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Mark Zuckerberg had Eduardo Saverin. Sergey Brin had Larry Page. Steve Jobs had Steve Wozniak. You could do with a co-founder too.
Charting your course as a startup is a daunting task in itself. Going it alone might make it all the more laborious. But you don’t have to fly solo. You could do with the help of a co-founder.
This blog post will talk about the why, what, and where of finding the right co-founder. Without further ado, let’s begin.
Imagine you have a huge task list. Having a co-founder around will help you divide the work. And the quality of work is much better if you have a co-founder who has complementary skills, so that they can do things that you can't. You won’t be alone in making big decisions. You can brainstorm with a like-minded co-founder at any time. This also works the other way around wherein your co-founder can talk you out of a bad idea. In this way, you get a lot of uplift in the quality and quantum of work done.
Startups are rollercoasters of emotion. Embarking on your venture is an incredibly intense and taxing journey. Therefore, it's great to have someone you can lean on for support during the tough times. If one founder is having a nightmare of a day, then the other co-founder can sweep in to save the day and offer moral support so that none of you give up and let go of the vision.
Think of Apple, Facebook, Google, or Microsoft. They all had co-founders when they started. However, people associate the company with one person, usually the CEO. Think of Microsoft; you think Bill Gates. Think of Apple; you think Steve Jobs. But that doesn’t paint the whole picture. Each of these tycoons had a co-founder supporting them throughout the entire process. So, a co-founder is indispensable when it comes to supporting your startup journey. The co-founder may not get the limelight, but he or she surely does enough to steer the company in the right direction.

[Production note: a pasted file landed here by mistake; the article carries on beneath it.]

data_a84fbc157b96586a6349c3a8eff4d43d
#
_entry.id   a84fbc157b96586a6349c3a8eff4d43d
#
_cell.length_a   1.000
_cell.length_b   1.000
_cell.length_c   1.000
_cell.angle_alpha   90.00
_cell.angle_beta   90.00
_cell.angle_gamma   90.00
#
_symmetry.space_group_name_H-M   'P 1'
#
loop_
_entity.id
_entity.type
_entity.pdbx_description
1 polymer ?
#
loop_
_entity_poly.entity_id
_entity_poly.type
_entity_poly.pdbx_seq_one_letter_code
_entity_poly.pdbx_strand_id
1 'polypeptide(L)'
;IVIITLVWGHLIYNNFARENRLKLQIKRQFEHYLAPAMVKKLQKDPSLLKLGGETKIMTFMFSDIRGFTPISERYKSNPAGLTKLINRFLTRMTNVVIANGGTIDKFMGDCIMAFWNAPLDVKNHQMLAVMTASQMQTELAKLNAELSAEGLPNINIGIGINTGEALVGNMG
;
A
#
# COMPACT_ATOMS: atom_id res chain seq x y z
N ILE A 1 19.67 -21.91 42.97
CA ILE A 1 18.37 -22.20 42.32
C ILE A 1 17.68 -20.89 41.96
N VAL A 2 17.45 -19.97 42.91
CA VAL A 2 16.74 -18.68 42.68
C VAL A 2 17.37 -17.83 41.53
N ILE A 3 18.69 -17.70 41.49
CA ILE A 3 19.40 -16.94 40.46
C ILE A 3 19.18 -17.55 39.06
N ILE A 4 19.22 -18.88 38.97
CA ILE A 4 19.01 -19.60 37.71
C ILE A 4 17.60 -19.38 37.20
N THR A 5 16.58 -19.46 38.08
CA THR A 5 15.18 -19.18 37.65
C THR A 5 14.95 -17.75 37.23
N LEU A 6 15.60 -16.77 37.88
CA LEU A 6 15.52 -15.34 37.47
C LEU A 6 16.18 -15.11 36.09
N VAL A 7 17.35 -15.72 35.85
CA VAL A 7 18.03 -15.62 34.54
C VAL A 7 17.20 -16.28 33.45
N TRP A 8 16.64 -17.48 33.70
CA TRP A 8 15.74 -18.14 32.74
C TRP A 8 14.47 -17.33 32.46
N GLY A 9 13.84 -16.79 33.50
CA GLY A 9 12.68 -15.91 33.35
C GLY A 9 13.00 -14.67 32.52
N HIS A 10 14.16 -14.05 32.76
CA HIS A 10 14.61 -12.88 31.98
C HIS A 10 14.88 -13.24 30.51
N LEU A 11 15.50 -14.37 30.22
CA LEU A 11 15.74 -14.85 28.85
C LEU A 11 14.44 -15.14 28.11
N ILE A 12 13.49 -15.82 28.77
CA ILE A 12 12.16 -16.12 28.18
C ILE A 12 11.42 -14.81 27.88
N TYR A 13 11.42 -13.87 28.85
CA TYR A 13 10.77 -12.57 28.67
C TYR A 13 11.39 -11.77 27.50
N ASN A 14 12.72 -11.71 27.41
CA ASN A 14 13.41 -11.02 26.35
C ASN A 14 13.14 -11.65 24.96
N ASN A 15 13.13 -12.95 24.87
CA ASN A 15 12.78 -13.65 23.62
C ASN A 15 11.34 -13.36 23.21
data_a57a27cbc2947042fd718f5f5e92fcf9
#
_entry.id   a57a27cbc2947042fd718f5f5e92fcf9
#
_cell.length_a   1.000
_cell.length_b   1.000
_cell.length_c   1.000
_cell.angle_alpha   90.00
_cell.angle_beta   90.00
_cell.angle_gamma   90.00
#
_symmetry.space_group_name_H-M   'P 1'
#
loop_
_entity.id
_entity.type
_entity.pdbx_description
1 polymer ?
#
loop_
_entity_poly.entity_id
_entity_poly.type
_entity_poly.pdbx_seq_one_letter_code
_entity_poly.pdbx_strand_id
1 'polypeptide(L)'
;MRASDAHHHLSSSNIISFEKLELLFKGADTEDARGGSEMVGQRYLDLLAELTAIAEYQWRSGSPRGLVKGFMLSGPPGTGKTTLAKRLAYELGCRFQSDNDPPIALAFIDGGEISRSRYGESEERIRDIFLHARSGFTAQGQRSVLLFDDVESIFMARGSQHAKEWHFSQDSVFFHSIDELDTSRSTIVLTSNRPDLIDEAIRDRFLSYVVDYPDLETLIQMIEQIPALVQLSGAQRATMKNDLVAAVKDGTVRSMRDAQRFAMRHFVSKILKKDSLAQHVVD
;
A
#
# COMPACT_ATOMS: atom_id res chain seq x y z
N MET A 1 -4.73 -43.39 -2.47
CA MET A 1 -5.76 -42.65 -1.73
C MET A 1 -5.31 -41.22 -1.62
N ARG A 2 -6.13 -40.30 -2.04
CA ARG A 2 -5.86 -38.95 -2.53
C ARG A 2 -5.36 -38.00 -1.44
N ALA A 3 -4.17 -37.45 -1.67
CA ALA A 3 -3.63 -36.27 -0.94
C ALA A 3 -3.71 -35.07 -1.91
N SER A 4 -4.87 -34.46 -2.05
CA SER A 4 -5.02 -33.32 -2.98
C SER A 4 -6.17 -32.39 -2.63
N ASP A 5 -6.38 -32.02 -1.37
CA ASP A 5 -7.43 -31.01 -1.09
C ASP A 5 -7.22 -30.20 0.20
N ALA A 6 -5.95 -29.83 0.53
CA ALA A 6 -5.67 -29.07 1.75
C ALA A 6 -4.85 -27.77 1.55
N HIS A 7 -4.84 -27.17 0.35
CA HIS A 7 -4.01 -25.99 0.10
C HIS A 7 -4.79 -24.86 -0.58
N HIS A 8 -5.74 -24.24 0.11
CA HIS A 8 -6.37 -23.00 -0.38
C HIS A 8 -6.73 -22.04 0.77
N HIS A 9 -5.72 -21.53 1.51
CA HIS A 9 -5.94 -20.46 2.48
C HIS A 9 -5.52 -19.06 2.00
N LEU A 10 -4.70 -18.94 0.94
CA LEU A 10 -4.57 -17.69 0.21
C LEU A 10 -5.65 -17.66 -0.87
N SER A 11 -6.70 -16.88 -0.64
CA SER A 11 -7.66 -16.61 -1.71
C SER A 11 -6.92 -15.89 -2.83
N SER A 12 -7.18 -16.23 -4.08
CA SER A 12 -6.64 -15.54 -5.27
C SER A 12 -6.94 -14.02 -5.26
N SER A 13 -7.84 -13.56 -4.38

Before you get up close and personal with a co-founder, you need to assess how well that person handles stress. Conversely, you also need to gauge whether he or she can help you manage your stress levels in return. Startups are extremely stressful, that’s why it’s great to have employees who have perseverance in the aces of spades.
This also means that you really don’t want to begin your venture with a person you don’t know too well. You just won’t know how they handle stress. And you won’t know whether that person will stick around when the going gets tough. So, it’s highly important to conduct this personality assessment when it comes to hiring co-founders. This is a way of saying that the best people to start companies with are usually people with whom you’ve got a pre-existing rapport. It’s important to surmise whether you've got some sort of personal experiences, where you kind of know the character and how they're going to respond to the tough times. And that usually means there's someone, a close friend, or someone that you've worked with, under stressful conditions.